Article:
Rule 4 – It’s not a race
Races are for racing. Notwithstanding certain areas like the Brimley hill and the Bridle Path loop, you should not attack the group. Attacking is for races. If you want to prove how strong you are, enter a race or crush your friends on Brimley. To paraphrase semi-pro Sim Green, our group ride should not look like this:
Rule 5 – no stoplight sprints
No blasting away from stoplights. If you’re at the front take it easy moving away from the light – the whole group can’t move away simultaneously. By the time the accordion of 60+ riders fully stretches and everyone gets clipped into their pedals the people at the back will have to sprint to stay with the group. Plus, not everyone is as elegantly talented at clipping into their pedals as you are.
Rule 6 – no passing on the curb side
If for some rare and unknown reason you need to ride up the side of the pace line, do it on the outside. Riding up the curb is a recipe for a crash. (However, pay attention to the lane – don’t cross into the next lane).
Rule 7 – pointing out hazards
Most riders get the general concept of this but some muff the execution. First, you only need to point out those obstacles that could potentially cause damage to one’s equipment or cause a rider fall from their bike. You need not diligently point out every crack, leaf, or candy wrapper. When you are on the front keep your eyes ahead and guide the groiup. Second, please do not yell “hole!!!”; if you do you will be noted as a particular type of hole. Which leads to...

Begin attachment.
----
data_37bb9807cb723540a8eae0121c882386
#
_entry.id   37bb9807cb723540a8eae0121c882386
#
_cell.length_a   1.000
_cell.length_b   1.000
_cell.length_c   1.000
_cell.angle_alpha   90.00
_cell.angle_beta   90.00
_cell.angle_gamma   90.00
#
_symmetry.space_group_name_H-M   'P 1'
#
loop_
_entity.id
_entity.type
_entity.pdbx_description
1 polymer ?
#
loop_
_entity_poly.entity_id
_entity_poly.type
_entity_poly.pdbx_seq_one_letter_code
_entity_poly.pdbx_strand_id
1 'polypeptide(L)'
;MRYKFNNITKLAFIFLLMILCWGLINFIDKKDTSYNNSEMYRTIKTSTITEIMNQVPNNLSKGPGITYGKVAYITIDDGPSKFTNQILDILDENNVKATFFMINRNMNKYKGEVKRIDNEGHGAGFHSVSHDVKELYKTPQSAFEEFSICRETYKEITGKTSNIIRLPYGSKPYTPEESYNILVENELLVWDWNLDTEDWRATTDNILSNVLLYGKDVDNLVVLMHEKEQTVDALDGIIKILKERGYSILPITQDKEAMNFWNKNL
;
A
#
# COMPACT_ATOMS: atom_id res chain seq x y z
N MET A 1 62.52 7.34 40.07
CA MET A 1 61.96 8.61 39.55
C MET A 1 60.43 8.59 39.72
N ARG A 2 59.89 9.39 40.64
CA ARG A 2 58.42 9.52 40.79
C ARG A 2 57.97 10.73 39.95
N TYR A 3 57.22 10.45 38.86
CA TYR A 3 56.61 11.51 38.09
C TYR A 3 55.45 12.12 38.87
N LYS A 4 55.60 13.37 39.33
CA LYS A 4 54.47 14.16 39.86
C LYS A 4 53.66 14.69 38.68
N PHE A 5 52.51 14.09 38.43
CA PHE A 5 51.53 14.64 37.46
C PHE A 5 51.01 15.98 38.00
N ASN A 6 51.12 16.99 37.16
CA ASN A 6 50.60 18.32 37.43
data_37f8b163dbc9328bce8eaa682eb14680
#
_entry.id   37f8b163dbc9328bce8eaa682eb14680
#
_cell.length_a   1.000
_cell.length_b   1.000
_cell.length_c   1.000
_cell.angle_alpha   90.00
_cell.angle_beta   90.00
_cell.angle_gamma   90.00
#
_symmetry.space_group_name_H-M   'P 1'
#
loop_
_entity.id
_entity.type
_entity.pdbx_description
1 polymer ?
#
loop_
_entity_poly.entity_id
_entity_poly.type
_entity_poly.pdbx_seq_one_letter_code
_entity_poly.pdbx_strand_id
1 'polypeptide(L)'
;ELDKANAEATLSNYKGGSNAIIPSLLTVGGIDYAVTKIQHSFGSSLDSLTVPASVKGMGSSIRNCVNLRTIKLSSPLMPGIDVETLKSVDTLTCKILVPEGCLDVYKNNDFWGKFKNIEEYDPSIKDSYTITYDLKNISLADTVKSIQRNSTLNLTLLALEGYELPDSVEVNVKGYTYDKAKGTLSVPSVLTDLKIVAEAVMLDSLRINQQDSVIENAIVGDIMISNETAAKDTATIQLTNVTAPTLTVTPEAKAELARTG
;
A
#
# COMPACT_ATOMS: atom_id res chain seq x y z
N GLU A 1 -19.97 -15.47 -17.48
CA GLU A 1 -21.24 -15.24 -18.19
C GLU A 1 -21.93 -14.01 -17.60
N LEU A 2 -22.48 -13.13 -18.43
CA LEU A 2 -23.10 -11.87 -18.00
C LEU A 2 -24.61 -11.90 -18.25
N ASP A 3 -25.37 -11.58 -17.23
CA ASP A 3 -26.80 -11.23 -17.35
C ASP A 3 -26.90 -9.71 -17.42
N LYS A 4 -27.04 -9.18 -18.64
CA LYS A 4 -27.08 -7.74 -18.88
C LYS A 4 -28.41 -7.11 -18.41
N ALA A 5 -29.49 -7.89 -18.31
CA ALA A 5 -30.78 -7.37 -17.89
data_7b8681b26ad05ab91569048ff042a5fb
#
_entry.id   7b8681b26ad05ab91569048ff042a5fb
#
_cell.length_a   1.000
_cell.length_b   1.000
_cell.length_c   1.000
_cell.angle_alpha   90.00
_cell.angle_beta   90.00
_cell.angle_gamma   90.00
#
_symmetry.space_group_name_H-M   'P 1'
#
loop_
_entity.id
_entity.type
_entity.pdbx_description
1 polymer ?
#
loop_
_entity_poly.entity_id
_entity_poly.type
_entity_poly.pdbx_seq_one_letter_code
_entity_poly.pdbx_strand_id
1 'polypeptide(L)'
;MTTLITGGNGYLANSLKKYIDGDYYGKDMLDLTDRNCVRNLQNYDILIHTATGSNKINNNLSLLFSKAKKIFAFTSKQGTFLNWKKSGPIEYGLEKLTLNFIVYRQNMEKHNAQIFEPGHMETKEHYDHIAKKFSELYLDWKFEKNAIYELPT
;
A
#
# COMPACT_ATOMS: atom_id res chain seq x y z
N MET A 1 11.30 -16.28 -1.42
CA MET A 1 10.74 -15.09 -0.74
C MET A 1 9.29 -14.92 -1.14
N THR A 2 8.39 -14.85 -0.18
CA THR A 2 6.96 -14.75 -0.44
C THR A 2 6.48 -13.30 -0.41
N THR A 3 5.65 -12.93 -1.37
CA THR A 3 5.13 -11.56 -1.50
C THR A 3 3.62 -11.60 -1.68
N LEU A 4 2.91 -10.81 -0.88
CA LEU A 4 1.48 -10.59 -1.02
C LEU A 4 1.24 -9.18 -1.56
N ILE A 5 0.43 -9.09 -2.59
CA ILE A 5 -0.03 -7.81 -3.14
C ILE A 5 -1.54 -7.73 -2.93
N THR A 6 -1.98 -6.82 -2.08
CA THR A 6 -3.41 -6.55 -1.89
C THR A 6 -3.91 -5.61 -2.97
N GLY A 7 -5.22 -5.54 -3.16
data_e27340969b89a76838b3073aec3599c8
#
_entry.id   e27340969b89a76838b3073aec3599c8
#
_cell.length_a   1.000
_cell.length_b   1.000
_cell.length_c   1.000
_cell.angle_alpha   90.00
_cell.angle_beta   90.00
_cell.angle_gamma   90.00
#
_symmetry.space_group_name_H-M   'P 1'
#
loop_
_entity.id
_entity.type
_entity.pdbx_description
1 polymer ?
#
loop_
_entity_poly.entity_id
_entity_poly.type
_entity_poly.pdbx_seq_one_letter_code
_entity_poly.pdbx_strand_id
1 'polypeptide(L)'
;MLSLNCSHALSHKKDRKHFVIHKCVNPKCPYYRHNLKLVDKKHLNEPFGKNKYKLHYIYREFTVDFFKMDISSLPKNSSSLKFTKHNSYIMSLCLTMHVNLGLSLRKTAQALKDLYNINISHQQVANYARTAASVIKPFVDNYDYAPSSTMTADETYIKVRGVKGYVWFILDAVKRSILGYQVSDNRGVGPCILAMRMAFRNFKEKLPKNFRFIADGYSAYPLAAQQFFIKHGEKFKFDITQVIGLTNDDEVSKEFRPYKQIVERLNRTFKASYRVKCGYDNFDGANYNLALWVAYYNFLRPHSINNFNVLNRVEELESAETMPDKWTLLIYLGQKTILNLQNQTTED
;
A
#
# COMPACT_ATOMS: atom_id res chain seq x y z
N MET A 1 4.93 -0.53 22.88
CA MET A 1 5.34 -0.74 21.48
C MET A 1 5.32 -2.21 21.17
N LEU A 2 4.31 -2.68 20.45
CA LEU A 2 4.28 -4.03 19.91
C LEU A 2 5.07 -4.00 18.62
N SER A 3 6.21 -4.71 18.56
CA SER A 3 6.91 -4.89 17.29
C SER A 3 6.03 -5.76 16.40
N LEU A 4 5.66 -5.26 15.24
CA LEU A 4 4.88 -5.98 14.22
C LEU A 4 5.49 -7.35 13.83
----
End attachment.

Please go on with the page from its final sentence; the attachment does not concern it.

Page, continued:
Rule 8 – no yelling.
Pros don’t yell, why should you? The problem is that when you yell “!!!!HOLE!!!!” you i) scare the crap out of the guy beside you, who was until then enjoying a peaceful morning ride and who now thinks you’re about to crash and take the whole group down with you, and ii) it sounds like “AARMFFFPHE” any more than 2 riders back. There is no point. The best approach is to stay awake. Exceptions to this rule are i) calling “clear” when crossing roads and certain urgent situations like “car-up” (oncoming car) when some miscreant is riding on the wrong side of the road. “Car-back” shouldn’t have to be used because everyone will be following Rule 1 and Rule 2, above, right?
Rule 9 – traffic lights
Use the funeral approach. If the first riders can make it safely through then everyone goes. If it’s questionable stop (and look at the digital counters on your approach – if it’s close don’t take the chance)
Rule 10 – ride in a straight line
See Fundamental Rules A and B.
And on a related topic
In some cases the group may be interested in maximizing its pace, in which case a rotating pace-line might be called for. This is not the same as a single pace-line where each rider takes a decently long pull then drops to the back -- it is a continuously rotating group where each rider spends only a few seconds on the front and is the epitome of a group working together. When a group gets a good pace-line going it’s a beautiful blend of speed, effort, and precision. If you want to hear some old, crotchety roadies get worked up just fumble your spot in a rotating pace line or break rule 1, below. Then the “no yelling” rule is immediately waived.
Two top-notch examples are demonstrated by Kelly Benefit Strategies-OptumHealth Pro Cycling, and some OK riders in the Tour of California, 2007.
Some simple rules for rotating pace lines.